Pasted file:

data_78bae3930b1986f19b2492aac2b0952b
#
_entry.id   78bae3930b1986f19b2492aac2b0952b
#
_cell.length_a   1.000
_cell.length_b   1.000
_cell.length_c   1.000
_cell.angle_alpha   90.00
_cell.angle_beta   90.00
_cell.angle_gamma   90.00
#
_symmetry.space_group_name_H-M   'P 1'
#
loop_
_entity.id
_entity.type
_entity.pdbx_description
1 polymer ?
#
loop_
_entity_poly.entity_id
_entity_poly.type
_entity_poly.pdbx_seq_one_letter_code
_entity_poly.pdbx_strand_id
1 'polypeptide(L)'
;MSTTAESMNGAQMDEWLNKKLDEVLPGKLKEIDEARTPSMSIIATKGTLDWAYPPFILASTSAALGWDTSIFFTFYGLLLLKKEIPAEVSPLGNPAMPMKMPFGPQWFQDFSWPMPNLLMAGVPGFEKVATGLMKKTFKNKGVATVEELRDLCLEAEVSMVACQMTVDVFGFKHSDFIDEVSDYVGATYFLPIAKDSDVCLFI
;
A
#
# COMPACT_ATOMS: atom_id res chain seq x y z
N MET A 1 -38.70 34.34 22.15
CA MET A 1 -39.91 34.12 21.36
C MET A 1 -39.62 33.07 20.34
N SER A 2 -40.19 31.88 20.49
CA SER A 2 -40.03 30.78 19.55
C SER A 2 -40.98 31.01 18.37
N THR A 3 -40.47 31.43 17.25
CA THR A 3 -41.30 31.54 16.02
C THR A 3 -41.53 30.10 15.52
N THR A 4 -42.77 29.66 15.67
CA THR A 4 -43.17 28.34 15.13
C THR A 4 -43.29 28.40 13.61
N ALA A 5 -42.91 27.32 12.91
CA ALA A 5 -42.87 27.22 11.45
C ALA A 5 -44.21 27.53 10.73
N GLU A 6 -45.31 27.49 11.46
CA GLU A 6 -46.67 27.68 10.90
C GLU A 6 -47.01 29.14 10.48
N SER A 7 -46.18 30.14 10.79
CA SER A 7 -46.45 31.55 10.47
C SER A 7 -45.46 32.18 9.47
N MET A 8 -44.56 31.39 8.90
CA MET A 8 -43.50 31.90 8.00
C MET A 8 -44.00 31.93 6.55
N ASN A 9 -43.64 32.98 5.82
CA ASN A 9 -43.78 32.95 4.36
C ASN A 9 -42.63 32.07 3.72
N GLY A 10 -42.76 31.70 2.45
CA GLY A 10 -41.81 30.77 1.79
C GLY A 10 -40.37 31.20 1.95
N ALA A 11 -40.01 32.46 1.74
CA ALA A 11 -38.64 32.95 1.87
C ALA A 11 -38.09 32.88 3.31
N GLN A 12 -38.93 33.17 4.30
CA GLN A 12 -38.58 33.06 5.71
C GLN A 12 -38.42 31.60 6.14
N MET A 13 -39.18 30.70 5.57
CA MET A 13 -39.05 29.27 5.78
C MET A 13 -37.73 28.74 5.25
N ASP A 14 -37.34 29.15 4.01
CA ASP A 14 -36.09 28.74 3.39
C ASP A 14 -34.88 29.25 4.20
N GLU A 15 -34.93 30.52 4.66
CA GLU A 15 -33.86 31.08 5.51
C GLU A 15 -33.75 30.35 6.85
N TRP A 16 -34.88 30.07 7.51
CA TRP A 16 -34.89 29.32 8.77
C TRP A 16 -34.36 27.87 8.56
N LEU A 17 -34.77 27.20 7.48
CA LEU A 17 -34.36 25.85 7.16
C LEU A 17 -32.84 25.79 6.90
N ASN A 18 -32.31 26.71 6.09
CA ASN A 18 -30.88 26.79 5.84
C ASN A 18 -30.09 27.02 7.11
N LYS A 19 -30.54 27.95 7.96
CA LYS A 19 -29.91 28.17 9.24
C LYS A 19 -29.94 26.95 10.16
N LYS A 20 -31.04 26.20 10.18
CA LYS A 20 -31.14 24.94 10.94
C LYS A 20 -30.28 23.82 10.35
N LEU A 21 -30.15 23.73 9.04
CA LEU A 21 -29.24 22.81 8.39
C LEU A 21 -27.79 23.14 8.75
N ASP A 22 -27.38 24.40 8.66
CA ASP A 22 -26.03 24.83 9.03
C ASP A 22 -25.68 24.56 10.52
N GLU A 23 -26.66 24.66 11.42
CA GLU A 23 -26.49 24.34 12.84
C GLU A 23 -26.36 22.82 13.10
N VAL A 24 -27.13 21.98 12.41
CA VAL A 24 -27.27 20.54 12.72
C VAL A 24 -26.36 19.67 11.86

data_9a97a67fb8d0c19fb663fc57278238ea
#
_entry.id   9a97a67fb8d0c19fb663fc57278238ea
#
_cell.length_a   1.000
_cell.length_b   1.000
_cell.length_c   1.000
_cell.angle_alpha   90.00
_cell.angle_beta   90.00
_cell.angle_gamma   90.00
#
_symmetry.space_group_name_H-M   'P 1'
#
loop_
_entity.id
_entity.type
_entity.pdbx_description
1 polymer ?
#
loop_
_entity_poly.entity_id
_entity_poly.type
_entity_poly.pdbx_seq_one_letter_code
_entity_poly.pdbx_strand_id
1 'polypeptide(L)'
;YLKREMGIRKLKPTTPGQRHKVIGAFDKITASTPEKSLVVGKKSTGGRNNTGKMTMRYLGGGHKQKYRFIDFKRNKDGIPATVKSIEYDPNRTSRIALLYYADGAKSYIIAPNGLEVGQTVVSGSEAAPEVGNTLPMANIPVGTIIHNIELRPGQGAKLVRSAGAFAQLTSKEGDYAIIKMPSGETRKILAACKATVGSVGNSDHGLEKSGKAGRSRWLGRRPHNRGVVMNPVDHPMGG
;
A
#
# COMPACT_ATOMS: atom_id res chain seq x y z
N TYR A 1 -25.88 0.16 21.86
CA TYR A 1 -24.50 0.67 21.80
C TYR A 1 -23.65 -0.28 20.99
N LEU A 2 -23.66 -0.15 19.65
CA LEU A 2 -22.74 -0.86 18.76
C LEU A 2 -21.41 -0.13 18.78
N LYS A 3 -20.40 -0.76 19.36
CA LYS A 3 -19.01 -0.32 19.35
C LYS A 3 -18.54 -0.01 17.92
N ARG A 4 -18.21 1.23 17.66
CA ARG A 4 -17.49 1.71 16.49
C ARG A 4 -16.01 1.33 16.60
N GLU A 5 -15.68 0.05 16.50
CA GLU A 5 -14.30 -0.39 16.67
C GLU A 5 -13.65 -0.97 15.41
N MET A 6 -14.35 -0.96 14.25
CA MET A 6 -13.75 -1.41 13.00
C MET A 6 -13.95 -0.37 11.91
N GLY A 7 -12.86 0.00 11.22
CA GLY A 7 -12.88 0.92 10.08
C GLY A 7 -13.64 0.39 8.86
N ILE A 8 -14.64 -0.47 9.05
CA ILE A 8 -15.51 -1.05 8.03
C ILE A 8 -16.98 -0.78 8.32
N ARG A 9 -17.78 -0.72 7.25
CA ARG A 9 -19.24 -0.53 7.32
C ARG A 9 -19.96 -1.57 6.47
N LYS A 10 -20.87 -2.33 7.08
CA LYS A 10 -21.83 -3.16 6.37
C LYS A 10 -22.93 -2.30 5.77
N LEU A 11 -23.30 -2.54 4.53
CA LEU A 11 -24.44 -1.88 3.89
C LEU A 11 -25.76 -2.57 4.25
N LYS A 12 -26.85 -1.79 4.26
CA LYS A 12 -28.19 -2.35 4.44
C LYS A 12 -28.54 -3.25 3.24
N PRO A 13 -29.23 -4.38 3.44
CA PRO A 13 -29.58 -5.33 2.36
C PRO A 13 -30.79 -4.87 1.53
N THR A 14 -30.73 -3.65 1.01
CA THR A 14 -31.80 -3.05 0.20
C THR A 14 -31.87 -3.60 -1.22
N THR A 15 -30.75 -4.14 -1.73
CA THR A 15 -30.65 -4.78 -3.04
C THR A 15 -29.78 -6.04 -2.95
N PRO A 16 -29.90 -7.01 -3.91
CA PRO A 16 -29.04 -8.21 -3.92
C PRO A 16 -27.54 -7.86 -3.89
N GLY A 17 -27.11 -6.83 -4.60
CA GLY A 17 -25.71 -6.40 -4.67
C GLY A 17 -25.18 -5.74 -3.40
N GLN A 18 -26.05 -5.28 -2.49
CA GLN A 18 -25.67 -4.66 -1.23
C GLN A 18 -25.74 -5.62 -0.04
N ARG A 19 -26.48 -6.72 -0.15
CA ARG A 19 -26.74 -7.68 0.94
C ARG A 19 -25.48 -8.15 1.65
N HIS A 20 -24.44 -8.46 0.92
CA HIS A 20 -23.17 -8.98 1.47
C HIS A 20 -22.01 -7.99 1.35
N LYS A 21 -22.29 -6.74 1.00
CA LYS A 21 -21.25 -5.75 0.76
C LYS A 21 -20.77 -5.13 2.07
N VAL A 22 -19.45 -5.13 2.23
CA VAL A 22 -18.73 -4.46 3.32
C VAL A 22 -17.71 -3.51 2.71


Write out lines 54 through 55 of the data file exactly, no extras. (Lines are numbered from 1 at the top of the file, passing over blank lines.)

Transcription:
C MET A 8 -44.00 31.93 6.55
N ASN A 9 -43.64 32.98 5.82